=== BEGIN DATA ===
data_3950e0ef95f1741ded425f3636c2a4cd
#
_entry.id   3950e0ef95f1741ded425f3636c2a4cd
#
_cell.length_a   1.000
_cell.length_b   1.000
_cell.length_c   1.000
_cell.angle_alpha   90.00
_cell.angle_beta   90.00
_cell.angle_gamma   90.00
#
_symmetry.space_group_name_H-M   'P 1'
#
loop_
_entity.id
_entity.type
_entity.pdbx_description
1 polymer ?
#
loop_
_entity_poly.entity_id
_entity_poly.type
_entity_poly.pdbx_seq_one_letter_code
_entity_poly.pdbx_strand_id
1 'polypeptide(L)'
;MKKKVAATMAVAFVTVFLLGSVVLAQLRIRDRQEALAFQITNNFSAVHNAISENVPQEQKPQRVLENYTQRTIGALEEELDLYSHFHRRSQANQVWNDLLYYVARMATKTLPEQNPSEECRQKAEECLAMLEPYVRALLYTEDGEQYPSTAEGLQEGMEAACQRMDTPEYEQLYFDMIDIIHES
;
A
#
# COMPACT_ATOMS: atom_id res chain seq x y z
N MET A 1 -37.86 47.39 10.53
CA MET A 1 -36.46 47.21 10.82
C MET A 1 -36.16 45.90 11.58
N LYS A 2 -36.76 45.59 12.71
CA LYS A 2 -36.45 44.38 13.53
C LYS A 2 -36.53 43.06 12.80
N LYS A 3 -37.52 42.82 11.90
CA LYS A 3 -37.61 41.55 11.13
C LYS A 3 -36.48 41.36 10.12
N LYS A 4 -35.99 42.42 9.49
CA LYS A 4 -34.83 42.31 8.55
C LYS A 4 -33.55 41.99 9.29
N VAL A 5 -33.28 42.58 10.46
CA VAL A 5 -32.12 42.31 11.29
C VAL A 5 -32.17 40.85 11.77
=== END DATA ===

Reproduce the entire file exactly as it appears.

data_3950e0ef95f1741ded425f3636c2a4cd
#
_entry.id   3950e0ef95f1741ded425f3636c2a4cd
#
_cell.length_a   1.000
_cell.length_b   1.000
_cell.length_c   1.000
_cell.angle_alpha   90.00
_cell.angle_beta   90.00
_cell.angle_gamma   90.00
#
_symmetry.space_group_name_H-M   'P 1'
#
loop_
_entity.id
_entity.type
_entity.pdbx_description
1 polymer ?
#
loop_
_entity_poly.entity_id
_entity_poly.type
_entity_poly.pdbx_seq_one_letter_code
_entity_poly.pdbx_strand_id
1 'polypeptide(L)'
;MKKKVAATMAVAFVTVFLLGSVVLAQLRIRDRQEALAFQITNNFSAVHNAISENVPQEQKPQRVLENYTQRTIGALEEELDLYSHFHRRSQANQVWNDLLYYVARMATKTLPEQNPSEECRQKAEECLAMLEPYVRALLYTEDGEQYPSTAEGLQEGMEAACQRMDTPEYEQLYFDMIDIIHES
;
A
#
# COMPACT_ATOMS: atom_id res chain seq x y z
N MET A 1 -37.86 47.39 10.53
CA MET A 1 -36.46 47.21 10.82
C MET A 1 -36.16 45.90 11.58
N LYS A 2 -36.76 45.59 12.71
CA LYS A 2 -36.45 44.38 13.53
C LYS A 2 -36.53 43.06 12.80
N LYS A 3 -37.52 42.82 11.90
CA LYS A 3 -37.61 41.55 11.13
C LYS A 3 -36.48 41.36 10.12
N LYS A 4 -35.99 42.42 9.49
CA LYS A 4 -34.83 42.31 8.55
C LYS A 4 -33.55 41.99 9.29
N VAL A 5 -33.28 42.58 10.46
CA VAL A 5 -32.12 42.31 11.29
C VAL A 5 -32.17 40.85 11.77